As I wrote earlier, last week Matt Taibbi, the journalist chosen by Elon Musk to reveal what really happened behind-the-app during the 2020 presidential election, published the first installment of the "Twitter Files." He did it as a long Twitter "thread" which showed various panicky corporate communications about the ethics of suppressing intriguing political information. This was important stuff, but it wasn’t exactly explosive. We all knew that Big Tech censored information in order to help Joe Biden. Lots of Democrat-friendly journalists were therefore quick to pour cold water on the news. Nothing to see here,...

As I wrote earlier, last week Matt Taibbi, the journalist chosen by Elon Musk to reveal what really happened behind-the-app during the 2020 presidential election, published the first installment of the “Twitter Files.” He did it as a long Twitter “thread” which showed various panicky corporate communications about the ethics of suppressing intriguing political information. This was important stuff, but it wasn’t exactly explosive. We all knew that Big Tech censored information in order to help Joe Biden. Lots of Democrat-friendly journalists were therefore quick to pour cold water on the news. Nothing to see here, folks, move on.

But Musk and Taibbi promised more and last night Taibbi dropped a genuinely shocking “supplemental thread” explaining why the Twitter files had not been quite as sensational as some hoped. It seems that, without Musk’s knowledge, somebody within the organization had been vetting the files which Taibbi and Bari Weiss — the other journalist Musk has anointed to do the story — were allowed to see. And that somebody was Jim Baker, the former FBI general counsel who, extraordinarily enough, has the title of Twitter deputy general counsel. Or rather he did. Musk sacked him yesterday.

Baker is, as Taibbi puts it, “something of a Zelig of FBI controversies dating back to 2016… He resigned in 2018 after an investigation into leaks to the press.”

Yikes. Any intelligent commentator who doesn’t recognize this as a potentially enormous scandal is being willfully blind at best. What is increasingly clear is that the FBI and Twitter were working hand-in-glove to suppress what they deemed to be “misinformation” — which actually turned out to be a true story about the now-president’s son. The level of “collusion” — to use a word we heard a lot in relation to Russia and Trump in 2016 — between law enforcement agencies, partisan political actors, and Big Tech is starting to become painfully clear. Bari Weiss will deliver the next batch of Twitter files — on Twitter, naturally — and the story has only got more interesting. The old defense of Twitter was that it was a private company and in a free world a private company can publish or not publish whatever it wants. But what if that private company is being manipulated by state actors?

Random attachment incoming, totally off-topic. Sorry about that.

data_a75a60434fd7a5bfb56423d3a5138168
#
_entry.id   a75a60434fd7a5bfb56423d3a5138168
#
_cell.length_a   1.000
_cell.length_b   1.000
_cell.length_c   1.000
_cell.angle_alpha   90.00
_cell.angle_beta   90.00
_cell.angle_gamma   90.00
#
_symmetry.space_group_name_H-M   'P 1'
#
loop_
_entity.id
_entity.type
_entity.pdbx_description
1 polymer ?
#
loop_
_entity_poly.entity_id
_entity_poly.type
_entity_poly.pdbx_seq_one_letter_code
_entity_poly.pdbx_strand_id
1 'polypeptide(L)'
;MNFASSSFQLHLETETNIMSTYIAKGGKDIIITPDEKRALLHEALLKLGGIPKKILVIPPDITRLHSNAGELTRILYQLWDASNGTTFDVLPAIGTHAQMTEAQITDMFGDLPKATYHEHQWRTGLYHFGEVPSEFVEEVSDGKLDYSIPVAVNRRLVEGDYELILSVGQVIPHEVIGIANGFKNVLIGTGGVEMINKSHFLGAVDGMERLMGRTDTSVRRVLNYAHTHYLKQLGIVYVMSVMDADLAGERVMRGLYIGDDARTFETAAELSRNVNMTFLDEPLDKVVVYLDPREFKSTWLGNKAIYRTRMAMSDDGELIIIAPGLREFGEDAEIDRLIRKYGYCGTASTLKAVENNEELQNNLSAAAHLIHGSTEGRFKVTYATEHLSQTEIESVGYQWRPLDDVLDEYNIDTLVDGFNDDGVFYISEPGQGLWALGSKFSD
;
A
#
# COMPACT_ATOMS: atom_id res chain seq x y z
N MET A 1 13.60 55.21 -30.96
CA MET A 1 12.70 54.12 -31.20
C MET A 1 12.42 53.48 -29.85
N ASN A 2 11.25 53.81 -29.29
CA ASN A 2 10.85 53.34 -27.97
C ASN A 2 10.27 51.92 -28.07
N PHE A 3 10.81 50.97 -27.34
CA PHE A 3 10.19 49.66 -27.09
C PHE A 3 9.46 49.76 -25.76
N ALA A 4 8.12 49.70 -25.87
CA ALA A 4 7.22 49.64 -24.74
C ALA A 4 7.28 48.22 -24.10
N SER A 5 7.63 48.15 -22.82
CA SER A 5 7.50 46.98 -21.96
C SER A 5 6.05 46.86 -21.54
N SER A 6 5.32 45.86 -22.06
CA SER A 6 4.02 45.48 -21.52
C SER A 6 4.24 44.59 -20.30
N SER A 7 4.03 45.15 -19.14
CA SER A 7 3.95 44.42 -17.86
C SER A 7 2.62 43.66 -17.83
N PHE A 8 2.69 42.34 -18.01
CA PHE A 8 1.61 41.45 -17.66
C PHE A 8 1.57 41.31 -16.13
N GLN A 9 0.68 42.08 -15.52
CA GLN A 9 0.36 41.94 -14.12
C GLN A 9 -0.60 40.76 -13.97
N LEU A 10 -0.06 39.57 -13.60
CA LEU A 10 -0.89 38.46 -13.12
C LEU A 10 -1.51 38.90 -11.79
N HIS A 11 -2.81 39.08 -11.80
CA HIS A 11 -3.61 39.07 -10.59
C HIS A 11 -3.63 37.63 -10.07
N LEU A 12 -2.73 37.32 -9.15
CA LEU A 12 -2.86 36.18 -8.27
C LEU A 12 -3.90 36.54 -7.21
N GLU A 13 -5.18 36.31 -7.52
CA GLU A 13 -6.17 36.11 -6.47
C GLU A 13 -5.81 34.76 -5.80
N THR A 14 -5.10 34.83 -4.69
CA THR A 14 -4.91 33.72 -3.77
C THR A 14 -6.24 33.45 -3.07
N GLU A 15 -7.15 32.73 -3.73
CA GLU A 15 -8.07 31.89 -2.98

Another interesting aspect: one of the main figures involved in suppressing the — true, remember — Hunter Biden story was Vijaya Gadde, Twitter’s former “legal, public policy and trust and safety lead.” The Biden administration later gave her an advisory role at the the Cybersecurity and Infrastructure Security Agency, which is an arm of the Department of Homeland Security. That seems fishy, to put it mildly.

Twitter is a global company and so the inevitable next question is: did the website also restrict politically sensitive content on the request of partisan or security agency actors in other countries too? Did it — to use another hot term from 2016 — engage in “foreign interference?”

If so, where? Musk has already hinted that he will look into allegations that “Twitter personnel” were giving preference to left-wing candidates in Brazil. What about the United Kingdom? Why, for instance, was the trouble-causing Twitter account Politics for All nuked? These are questions worth exploring, especially as Britain’s Parliament considers the Online Safety Bill — which is partly designed to protect the public from its unhealthy habit of sharing too much.

This article was originally published on The Spectator’s UK website.